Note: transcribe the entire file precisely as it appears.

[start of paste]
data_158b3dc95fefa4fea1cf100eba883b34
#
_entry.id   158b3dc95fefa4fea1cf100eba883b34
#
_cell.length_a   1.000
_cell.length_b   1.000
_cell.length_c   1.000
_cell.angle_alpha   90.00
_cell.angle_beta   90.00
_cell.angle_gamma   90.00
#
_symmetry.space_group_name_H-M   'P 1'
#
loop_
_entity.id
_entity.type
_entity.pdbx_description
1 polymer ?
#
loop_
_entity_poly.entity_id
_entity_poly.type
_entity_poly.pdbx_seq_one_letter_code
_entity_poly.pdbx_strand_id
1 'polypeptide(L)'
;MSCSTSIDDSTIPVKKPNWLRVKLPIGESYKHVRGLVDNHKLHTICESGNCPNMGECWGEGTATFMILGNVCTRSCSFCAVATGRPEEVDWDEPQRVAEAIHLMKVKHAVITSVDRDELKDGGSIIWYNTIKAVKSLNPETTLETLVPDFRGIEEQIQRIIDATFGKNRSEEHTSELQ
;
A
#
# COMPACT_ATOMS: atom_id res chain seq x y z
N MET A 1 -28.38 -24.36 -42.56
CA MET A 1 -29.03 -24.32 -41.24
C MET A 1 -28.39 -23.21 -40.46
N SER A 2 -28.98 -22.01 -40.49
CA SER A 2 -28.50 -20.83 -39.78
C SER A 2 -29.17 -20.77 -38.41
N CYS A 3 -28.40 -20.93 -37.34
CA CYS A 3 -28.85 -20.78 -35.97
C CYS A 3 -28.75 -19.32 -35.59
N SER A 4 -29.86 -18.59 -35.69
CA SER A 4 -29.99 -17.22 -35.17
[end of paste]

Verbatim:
data_158b3dc95fefa4fea1cf100eba883b34
#
_entry.id   158b3dc95fefa4fea1cf100eba883b34
#
_cell.length_a   1.000
_cell.length_b   1.000
_cell.length_c   1.000
_cell.angle_alpha   90.00
_cell.angle_beta   90.00
_cell.angle_gamma   90.00
#
_symmetry.space_group_name_H-M   'P 1'
#
loop_
_entity.id
_entity.type
_entity.pdbx_description
1 polymer ?
#
loop_
_entity_poly.entity_id
_entity_poly.type
_entity_poly.pdbx_seq_one_letter_code
_entity_poly.pdbx_strand_id
1 'polypeptide(L)'
;MSCSTSIDDSTIPVKKPNWLRVKLPIGESYKHVRGLVDNHKLHTICESGNCPNMGECWGEGTATFMILGNVCTRSCSFCAVATGRPEEVDWDEPQRVAEAIHLMKVKHAVITSVDRDELKDGGSIIWYNTIKAVKSLNPETTLETLVPDFRGIEEQIQRIIDATFGKNRSEEHTSELQ
;
A
#
# COMPACT_ATOMS: atom_id res chain seq x y z
N MET A 1 -28.38 -24.36 -42.56
CA MET A 1 -29.03 -24.32 -41.24
C MET A 1 -28.39 -23.21 -40.46
N SER A 2 -28.98 -22.01 -40.49
CA SER A 2 -28.50 -20.83 -39.78
C SER A 2 -29.17 -20.77 -38.41
N CYS A 3 -28.40 -20.93 -37.34
CA CYS A 3 -28.85 -20.78 -35.97
C CYS A 3 -28.75 -19.32 -35.59
N SER A 4 -29.86 -18.59 -35.69
CA SER A 4 -29.99 -17.22 -35.17